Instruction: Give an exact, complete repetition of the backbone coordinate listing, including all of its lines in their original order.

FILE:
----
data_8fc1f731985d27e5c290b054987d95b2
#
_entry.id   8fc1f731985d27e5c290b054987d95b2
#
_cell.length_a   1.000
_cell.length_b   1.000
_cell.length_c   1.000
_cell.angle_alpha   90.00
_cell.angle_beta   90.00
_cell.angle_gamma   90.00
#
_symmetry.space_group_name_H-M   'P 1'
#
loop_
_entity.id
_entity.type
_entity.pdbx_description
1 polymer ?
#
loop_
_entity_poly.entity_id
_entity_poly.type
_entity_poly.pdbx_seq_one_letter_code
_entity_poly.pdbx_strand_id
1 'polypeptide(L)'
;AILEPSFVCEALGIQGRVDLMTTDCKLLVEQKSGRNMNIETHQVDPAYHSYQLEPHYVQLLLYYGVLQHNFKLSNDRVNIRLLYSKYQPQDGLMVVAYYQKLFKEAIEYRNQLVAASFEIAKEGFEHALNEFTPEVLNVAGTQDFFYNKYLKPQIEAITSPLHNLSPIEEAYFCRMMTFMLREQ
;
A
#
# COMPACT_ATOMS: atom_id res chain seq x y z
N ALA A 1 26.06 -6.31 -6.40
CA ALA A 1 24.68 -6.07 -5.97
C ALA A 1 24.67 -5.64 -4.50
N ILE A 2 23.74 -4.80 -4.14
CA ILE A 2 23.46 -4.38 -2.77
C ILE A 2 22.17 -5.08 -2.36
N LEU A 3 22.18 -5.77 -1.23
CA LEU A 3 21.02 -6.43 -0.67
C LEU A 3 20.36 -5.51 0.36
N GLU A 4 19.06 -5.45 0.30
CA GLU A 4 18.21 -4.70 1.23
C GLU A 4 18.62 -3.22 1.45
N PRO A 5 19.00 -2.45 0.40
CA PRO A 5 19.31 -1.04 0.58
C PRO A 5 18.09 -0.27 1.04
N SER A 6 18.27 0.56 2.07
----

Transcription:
data_8fc1f731985d27e5c290b054987d95b2
#
_entry.id   8fc1f731985d27e5c290b054987d95b2
#
_cell.length_a   1.000
_cell.length_b   1.000
_cell.length_c   1.000
_cell.angle_alpha   90.00
_cell.angle_beta   90.00
_cell.angle_gamma   90.00
#
_symmetry.space_group_name_H-M   'P 1'
#
loop_
_entity.id
_entity.type
_entity.pdbx_description
1 polymer ?
#
loop_
_entity_poly.entity_id
_entity_poly.type
_entity_poly.pdbx_seq_one_letter_code
_entity_poly.pdbx_strand_id
1 'polypeptide(L)'
;AILEPSFVCEALGIQGRVDLMTTDCKLLVEQKSGRNMNIETHQVDPAYHSYQLEPHYVQLLLYYGVLQHNFKLSNDRVNIRLLYSKYQPQDGLMVVAYYQKLFKEAIEYRNQLVAASFEIAKEGFEHALNEFTPEVLNVAGTQDFFYNKYLKPQIEAITSPLHNLSPIEEAYFCRMMTFMLREQ
;
A
#
# COMPACT_ATOMS: atom_id res chain seq x y z
N ALA A 1 26.06 -6.31 -6.40
CA ALA A 1 24.68 -6.07 -5.97
C ALA A 1 24.67 -5.64 -4.50
N ILE A 2 23.74 -4.80 -4.14
CA ILE A 2 23.46 -4.38 -2.77
C ILE A 2 22.17 -5.08 -2.36
N LEU A 3 22.18 -5.77 -1.23
CA LEU A 3 21.02 -6.43 -0.67
C LEU A 3 20.36 -5.51 0.36
N GLU A 4 19.06 -5.45 0.30
CA GLU A 4 18.21 -4.70 1.23
C GLU A 4 18.62 -3.22 1.45
N PRO A 5 19.00 -2.45 0.40
CA PRO A 5 19.31 -1.04 0.58
C PRO A 5 18.09 -0.27 1.04
N SER A 6 18.27 0.56 2.07